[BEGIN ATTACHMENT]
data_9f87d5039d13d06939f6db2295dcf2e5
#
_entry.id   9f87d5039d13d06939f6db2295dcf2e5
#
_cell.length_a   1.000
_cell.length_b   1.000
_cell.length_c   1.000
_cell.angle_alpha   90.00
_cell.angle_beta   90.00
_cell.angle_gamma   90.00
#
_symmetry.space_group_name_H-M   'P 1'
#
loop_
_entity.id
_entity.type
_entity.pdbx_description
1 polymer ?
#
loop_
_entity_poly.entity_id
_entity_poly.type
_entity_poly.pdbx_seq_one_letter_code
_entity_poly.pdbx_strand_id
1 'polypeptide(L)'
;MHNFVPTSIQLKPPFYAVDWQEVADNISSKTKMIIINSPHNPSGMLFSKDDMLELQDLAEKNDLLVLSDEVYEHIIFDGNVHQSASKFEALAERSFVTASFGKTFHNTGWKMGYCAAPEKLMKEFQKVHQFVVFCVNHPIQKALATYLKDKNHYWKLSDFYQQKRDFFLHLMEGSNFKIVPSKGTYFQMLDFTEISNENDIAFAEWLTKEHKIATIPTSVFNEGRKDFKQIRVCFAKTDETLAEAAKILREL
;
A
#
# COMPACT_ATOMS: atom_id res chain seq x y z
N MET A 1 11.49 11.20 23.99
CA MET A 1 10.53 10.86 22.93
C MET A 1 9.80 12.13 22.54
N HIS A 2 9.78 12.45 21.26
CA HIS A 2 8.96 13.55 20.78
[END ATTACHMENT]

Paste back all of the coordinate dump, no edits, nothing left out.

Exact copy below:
data_9f87d5039d13d06939f6db2295dcf2e5
#
_entry.id   9f87d5039d13d06939f6db2295dcf2e5
#
_cell.length_a   1.000
_cell.length_b   1.000
_cell.length_c   1.000
_cell.angle_alpha   90.00
_cell.angle_beta   90.00
_cell.angle_gamma   90.00
#
_symmetry.space_group_name_H-M   'P 1'
#
loop_
_entity.id
_entity.type
_entity.pdbx_description
1 polymer ?
#
loop_
_entity_poly.entity_id
_entity_poly.type
_entity_poly.pdbx_seq_one_letter_code
_entity_poly.pdbx_strand_id
1 'polypeptide(L)'
;MHNFVPTSIQLKPPFYAVDWQEVADNISSKTKMIIINSPHNPSGMLFSKDDMLELQDLAEKNDLLVLSDEVYEHIIFDGNVHQSASKFEALAERSFVTASFGKTFHNTGWKMGYCAAPEKLMKEFQKVHQFVVFCVNHPIQKALATYLKDKNHYWKLSDFYQQKRDFFLHLMEGSNFKIVPSKGTYFQMLDFTEISNENDIAFAEWLTKEHKIATIPTSVFNEGRKDFKQIRVCFAKTDETLAEAAKILREL
;
A
#
# COMPACT_ATOMS: atom_id res chain seq x y z
N MET A 1 11.49 11.20 23.99
CA MET A 1 10.53 10.86 22.93
C MET A 1 9.80 12.13 22.54
N HIS A 2 9.78 12.45 21.26
CA HIS A 2 8.96 13.55 20.78